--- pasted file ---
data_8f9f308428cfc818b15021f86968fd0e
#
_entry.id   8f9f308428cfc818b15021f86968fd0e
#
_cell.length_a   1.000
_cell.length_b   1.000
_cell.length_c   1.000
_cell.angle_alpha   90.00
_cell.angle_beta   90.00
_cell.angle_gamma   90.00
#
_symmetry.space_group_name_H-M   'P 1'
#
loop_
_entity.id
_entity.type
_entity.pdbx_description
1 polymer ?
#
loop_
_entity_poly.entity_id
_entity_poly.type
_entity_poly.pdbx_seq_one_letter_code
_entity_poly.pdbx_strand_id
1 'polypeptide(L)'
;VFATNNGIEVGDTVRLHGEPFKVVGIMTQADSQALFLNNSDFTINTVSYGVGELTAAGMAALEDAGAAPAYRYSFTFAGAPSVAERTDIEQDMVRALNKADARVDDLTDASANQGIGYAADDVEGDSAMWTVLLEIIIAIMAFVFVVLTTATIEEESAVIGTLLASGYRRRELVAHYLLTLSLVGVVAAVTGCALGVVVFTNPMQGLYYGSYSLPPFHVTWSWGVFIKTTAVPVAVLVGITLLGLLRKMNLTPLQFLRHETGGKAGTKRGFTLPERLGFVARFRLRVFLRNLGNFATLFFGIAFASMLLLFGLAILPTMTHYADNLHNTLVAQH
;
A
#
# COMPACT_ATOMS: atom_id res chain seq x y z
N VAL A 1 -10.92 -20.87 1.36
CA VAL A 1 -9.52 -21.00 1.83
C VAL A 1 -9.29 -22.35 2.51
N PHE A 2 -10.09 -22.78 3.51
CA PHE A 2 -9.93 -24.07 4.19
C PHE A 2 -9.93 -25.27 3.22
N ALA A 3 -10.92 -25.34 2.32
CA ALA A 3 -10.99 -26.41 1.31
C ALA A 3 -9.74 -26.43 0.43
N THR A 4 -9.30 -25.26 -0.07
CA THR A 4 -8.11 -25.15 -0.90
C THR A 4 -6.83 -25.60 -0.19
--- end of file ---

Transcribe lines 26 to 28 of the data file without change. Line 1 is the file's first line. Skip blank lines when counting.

;VFATNNGIEVGDTVRLHGEPFKVVGIMTQADSQALFLNNSDFTINTVSYGVGELTAAGMAALEDAGAAPAYRYSFTFAGAPSVAERTDIEQDMVRALNKADARVDDLTDASANQGIGYAADDVEGDSAMWTVLLEIIIAIMAFVFVVLTTATIEEESAVIGTLLASGYRRRELVAHYLLTLSLVGVVAAVTGCALGVVVFTNPMQGLYYGSYSLPPFHVTWSWGVFIKTTAVPVAVLVGITLLGLLRKMNLTPLQFLRHETGGKAGTKRGFTLPERLGFVARFRLRVFLRNLGNFATLFFGIAFASMLLLFGLAILPTMTHYADNLHNTLVAQH
;
A